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Combining Families
by Dr. Dale V. Atkins, August 2010

Merging households and combining families can cause the people in them to flourish and thrive despite unique challenges they may face. It is helpful to consider what the goal is in a combined family: To keep peace? To navigate drama? To benefit financially? To prevent stress? To build an identity that reflects the uniqueness of each individual as well as the group? To develop unity?

Some special challenges face those who are creating a family with adult children. One is realizing the time it takes to become a "family." Another is keeping the children out of the interactions between the adults who are no longer married. Thirdly, navigating adult alone time while also spending much needed time with the children and grandchildren to build a family. It is always wise to discover the likes and dislikes, hobbies, interests, personalities, fears of all of the children and grandchildren and to see them alone and with their siblings and parents. It is a great opportunity to get to know someone else's children and grandchildren through their eyes (as well as through your own eyes.)

Think of what you can learn about your own children and yourself when you allow your new partner to share his or her observations. It takes a lifetime to grow together and when you combine families, you may feel you are playing catch up. Not so. Just be where you are at this moment in time and go forward. Listen and watch and get to know who these folks are and offer them the chance to be themselves (all any of us really want) and the relationships will develop. The age differences (without the baggage of previous roles) can be exciting. Nobody is there to "replace" a parent who died or from whom one parent divorced. These new relationships have opportunity to enhance; to bring new perspective, new life, new dimensions, new ways of thinking. Change is often difficult and sometimes perceived as threatening. However, when each person's intention comes from a loving place, family members are sometimes more open and responsive to trying or listening to something or someone different and change becomes less onerous. It also helps to model for everyone in the family that each person (regardless of the generation into which they were born) has a connection "to me and my parent" and that there is an opportunity to learn from and to contribute to each other. There is a fluidity to generational thinking that occurs over time.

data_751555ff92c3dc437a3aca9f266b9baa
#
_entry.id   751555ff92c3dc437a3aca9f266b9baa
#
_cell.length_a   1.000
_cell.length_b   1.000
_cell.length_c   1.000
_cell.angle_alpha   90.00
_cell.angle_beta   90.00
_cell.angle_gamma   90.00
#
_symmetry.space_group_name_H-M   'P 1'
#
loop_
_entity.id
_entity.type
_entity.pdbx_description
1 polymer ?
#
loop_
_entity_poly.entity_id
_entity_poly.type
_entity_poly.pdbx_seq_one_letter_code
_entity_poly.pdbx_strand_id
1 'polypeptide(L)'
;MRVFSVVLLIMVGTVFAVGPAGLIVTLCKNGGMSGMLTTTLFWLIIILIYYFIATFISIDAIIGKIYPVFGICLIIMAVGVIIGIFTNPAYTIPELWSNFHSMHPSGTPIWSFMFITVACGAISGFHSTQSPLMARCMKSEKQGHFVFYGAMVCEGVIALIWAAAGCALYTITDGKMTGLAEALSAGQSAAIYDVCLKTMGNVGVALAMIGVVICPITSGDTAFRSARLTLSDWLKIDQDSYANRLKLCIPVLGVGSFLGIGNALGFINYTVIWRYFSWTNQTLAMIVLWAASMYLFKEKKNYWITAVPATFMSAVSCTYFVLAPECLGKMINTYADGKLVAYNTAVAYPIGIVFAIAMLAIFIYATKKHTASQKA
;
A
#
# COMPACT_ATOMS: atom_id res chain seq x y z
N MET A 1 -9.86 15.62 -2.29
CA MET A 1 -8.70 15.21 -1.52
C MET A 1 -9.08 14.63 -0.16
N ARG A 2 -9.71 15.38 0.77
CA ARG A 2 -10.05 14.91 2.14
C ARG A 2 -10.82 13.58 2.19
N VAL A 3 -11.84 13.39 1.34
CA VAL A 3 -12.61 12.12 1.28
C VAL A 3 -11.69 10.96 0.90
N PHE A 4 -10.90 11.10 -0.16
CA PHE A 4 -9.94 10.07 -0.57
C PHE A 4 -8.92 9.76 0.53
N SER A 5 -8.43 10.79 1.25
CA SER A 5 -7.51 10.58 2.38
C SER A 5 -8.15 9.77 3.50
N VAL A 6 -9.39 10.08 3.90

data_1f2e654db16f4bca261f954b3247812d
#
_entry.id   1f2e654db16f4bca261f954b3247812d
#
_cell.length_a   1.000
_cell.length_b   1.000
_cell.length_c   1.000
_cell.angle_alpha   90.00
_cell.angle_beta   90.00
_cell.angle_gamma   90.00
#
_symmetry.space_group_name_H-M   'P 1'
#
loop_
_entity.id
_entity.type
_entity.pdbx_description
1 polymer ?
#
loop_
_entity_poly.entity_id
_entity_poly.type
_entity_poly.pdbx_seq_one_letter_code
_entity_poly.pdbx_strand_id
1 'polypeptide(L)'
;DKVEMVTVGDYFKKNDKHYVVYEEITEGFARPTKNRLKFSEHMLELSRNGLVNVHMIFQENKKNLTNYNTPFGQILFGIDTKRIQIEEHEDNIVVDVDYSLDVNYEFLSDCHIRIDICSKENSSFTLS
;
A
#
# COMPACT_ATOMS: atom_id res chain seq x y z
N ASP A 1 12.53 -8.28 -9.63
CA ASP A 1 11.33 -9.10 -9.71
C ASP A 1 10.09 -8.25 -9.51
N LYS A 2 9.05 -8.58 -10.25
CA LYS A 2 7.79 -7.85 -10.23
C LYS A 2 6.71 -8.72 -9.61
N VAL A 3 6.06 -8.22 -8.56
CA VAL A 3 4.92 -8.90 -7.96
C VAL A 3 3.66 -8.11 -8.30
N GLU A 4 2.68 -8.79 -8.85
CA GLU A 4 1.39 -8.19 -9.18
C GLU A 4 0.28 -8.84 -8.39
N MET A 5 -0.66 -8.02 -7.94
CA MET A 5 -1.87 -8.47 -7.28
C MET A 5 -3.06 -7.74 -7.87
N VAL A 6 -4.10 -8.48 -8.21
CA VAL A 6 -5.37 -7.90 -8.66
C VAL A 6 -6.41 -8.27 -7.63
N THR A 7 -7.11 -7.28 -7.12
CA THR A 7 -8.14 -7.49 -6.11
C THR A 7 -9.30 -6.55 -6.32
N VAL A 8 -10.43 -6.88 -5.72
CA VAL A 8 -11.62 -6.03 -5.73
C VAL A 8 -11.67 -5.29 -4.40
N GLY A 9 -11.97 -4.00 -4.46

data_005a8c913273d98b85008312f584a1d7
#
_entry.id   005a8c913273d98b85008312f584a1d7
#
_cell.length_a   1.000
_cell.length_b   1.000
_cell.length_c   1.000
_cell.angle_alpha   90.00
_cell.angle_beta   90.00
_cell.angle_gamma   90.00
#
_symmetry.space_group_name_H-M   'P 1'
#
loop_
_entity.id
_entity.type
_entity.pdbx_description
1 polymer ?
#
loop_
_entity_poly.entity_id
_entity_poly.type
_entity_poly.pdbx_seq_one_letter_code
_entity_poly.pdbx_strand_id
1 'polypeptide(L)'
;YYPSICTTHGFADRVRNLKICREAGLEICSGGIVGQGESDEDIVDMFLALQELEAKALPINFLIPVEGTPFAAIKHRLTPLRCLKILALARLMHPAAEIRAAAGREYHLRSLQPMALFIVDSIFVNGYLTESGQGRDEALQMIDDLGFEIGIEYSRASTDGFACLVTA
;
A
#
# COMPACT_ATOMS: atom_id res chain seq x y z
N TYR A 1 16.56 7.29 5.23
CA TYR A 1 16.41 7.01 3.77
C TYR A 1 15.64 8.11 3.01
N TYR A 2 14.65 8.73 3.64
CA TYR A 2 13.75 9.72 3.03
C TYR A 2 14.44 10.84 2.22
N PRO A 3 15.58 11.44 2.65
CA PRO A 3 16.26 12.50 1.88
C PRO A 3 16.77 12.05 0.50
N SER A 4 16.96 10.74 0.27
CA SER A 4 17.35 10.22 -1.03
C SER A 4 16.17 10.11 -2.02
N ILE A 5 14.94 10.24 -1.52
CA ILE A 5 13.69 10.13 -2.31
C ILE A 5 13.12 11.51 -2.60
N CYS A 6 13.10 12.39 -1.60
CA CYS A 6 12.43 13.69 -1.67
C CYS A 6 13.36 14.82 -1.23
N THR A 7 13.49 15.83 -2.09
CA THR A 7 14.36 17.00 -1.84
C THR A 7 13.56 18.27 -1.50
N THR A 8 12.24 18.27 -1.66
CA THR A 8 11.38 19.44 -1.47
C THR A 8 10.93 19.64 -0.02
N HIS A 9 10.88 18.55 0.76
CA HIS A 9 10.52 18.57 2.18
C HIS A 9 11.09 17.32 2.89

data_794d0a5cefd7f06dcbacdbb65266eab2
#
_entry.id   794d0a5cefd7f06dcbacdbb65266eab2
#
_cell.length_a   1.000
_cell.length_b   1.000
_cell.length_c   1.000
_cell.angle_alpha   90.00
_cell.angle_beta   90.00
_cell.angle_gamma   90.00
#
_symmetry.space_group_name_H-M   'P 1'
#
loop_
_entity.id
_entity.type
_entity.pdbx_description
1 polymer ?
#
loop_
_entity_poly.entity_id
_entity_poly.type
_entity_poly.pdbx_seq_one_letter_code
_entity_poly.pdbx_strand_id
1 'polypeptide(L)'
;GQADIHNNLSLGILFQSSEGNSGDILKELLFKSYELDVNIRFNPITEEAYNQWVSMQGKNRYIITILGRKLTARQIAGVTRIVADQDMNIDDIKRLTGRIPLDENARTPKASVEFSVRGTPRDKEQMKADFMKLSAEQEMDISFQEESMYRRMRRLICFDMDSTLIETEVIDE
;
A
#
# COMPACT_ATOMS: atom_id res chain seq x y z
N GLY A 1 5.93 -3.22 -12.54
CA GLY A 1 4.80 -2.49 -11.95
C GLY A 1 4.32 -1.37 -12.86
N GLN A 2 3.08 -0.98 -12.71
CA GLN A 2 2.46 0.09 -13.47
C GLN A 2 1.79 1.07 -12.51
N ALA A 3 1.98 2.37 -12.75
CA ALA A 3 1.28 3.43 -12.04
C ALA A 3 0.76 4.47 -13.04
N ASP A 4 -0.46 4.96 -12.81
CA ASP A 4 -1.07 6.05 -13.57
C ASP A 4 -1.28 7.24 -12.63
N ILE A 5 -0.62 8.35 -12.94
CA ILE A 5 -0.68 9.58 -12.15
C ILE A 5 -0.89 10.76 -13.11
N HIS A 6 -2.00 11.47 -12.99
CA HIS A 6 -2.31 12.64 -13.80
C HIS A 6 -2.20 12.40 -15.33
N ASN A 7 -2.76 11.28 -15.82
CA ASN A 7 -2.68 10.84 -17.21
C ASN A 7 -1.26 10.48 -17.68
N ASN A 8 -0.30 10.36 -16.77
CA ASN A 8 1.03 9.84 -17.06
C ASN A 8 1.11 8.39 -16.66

Strategies helpful in making a combined family work include encouraging people to be accepting of each other's styles, habits, and focusing on their strengths and positive qualities. Avoid trying to change people or making them "fit" into a specific type of behavior or mold. Also, avoid undermining the parent who is the primary person "in charge" of the decision making regarding his or her children (discipline, boundaries, limits). Encourage participation in activities as a family around some of the interests of the children, along with interests of the stepparent. Create opportunities for everyone to get to know each other in relaxed situations other than getting together for holiday dinners (which are often difficult because of the previous traditions and focusing on who is NOT there instead of who IS there.)

Fortunately, most families are able to work out their growing pains and live together successfully. Open communication, positive attitudes, mutual respect and plenty of love and patience all have an important place in creating a healthy combined family.

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